Why is the GAUGE so important?

Gauge is a measurement that helps you keep your crochet stitches consistent. It gives the number of stitches and rows in a given measurement that you should get with the recommended yarn weight and hook size. A gauge swatch is one of the very first things you make before you begin a project.

If you are substituting a yarns make sure that the new yarn has the same weight and can accommodate the same gauge. The manufacturer's gauge on the yarn label can help you in such cases - just compare the gauge on the label with the one listed in the pattern. Pay attention that in order to achieve different tension, sometimes the designers use different hook size from the recommended one. If the size measurement of your stitches and your rows do not match that on the pattern, the piece you crochet will not end up the intended size.

How to check the gauge?

To check the gauge you will need yarn and hook as recommended in the pattern. Usually the gauge is made with single crochet stitches. Make a foundation chain with the length of the recommended gauge (the gauge measurement is usually taken over a 5-10cm/2-4inches square) plus 1 chain that will be counted as the first stitch of the second row. Continue crocheting rows of single crochet stitches (or the stitch recommended in the gauge) until the high of the piece measures the gauge size. Measure the peace on flat surface with a ruler or a tape measure.

To obtain the gauge you have to make exactly the same number of stitches as the designer advised you to and the finished piece to be with the exact measurements as specified in the pattern. If you are going to crochet with yarn and hook in different sizes than recommended, use bigger or smaller hook or yarn with bigger or smaller yarn weight. You can do the same if the pattern you like doesn't come in the size you need - use hook with bigger or smaller size or different yarn weight. Below you can see some examples how the hook size and the yarn weight affect the final crochet piece.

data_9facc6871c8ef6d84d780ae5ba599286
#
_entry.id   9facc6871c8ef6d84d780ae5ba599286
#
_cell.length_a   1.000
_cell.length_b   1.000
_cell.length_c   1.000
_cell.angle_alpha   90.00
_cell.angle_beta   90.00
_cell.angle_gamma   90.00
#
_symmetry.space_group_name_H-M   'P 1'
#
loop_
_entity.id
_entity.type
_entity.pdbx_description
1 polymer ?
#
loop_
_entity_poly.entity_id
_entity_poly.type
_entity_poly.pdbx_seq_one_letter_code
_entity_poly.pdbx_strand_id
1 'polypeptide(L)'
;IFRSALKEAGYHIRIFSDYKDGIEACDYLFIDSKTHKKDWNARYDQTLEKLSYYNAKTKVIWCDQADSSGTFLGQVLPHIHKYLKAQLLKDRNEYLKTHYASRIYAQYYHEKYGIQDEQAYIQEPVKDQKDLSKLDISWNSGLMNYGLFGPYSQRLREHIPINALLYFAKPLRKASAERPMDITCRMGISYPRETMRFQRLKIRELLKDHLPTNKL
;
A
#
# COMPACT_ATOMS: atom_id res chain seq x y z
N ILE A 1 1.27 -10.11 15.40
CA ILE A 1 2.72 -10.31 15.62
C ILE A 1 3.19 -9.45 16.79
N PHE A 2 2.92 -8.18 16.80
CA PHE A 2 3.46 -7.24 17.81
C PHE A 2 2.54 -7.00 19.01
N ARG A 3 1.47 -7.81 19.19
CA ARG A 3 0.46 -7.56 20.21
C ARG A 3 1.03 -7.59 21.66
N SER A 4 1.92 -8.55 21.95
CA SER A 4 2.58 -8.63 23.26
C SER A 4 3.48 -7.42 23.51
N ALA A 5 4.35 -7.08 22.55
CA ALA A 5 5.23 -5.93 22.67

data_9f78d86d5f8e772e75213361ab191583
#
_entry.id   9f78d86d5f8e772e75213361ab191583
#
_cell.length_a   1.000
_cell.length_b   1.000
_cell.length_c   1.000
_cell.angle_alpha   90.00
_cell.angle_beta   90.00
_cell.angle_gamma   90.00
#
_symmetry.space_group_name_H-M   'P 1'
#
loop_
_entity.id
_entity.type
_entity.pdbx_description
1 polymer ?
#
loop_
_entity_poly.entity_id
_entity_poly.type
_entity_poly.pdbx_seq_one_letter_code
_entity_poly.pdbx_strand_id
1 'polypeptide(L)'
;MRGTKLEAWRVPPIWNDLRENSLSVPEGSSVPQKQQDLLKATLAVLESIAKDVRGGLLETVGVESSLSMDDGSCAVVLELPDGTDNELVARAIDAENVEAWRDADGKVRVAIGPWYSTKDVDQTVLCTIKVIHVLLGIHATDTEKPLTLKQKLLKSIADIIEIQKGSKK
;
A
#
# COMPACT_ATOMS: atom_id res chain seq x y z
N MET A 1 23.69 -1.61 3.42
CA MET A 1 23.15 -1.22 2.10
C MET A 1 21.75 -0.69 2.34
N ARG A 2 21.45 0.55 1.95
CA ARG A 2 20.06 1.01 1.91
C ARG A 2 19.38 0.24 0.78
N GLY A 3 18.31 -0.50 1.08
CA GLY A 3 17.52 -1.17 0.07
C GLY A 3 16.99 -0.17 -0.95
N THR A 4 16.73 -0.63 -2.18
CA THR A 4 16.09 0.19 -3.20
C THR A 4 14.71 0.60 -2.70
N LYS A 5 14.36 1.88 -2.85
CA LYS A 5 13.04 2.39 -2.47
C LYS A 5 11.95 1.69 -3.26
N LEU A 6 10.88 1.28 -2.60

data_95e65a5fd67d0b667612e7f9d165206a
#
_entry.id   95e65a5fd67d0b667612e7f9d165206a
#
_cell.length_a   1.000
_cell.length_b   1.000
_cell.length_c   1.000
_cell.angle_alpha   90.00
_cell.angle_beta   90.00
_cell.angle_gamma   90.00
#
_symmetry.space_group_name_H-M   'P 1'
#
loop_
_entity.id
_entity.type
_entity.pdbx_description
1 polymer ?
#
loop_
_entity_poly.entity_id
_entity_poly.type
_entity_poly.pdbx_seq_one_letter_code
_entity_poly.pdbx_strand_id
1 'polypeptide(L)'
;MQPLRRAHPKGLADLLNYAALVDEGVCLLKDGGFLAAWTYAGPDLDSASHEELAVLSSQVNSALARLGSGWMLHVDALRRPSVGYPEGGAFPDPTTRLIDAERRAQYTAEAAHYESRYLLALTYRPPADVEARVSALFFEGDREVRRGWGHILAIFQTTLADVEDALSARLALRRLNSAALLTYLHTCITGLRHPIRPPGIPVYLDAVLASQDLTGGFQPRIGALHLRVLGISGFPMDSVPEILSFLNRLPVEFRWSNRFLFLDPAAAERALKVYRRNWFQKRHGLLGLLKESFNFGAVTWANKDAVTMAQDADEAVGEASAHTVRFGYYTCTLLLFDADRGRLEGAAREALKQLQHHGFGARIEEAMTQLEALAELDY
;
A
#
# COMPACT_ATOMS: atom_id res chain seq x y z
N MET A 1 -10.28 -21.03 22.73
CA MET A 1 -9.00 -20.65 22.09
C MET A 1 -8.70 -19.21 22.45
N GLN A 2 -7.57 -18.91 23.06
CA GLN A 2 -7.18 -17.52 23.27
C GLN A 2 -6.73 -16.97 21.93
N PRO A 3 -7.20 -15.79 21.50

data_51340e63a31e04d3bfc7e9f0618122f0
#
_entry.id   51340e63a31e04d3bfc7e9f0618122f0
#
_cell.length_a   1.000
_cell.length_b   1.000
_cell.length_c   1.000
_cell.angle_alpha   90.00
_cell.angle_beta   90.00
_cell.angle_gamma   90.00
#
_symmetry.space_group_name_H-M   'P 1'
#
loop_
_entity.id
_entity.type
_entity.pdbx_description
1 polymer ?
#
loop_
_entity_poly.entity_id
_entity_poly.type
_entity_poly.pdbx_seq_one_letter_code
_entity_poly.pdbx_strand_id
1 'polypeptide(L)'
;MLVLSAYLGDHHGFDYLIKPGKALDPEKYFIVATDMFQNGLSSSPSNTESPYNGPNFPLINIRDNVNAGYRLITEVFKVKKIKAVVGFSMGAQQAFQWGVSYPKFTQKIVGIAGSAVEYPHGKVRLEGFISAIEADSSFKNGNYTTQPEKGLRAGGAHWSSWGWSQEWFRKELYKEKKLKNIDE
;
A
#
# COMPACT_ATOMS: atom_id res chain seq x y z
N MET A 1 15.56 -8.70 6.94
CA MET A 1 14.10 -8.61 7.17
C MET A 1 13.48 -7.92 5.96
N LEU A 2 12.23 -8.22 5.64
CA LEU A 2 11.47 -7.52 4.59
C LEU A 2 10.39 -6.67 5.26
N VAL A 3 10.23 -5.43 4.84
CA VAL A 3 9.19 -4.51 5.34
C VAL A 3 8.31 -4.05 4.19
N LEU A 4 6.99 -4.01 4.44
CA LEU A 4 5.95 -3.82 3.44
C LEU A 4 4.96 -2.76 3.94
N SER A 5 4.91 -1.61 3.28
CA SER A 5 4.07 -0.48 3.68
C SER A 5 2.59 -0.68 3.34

I usually first chose the yarn (color, weight, material...) depending on what I am going to crochet and than decide which hook size to use. On the picture below you can see the difference in size and tension for three gauge pieces made with one and the same yarn (DK yarn weight) but with different hook sizes (from the left to the right: 2mm/-, 4mm/G, 6mm/J).

Gauge by Pingo - The Pink Penguin

For better understanding how the yarn weight and the hook size affect the measurement of the final piece, I've prepared one additional example for you. On the next picture you can see how the gauge looks when crocheted with one and the same hook (size 5mm/H) but with different yarn weight (from the left to the right: Fingering, DK and Bulky).

Gauge by Pingo - The Pink Penguin

If it is your first time using this yarn and you are going to crochet your project in different colours, I strongly recommend to make the gauge in two colours and wash it before you start your project. It would be an unpleasant surprise to see that after washing your finished blanket or vest, the coulours mixed. Many yarns will behave differently after being washed, so it would be also useful to measure the gauge once more after you wash it and dry it. You may consider changing the yarn if after gauge measurements before and after you washed it differ.

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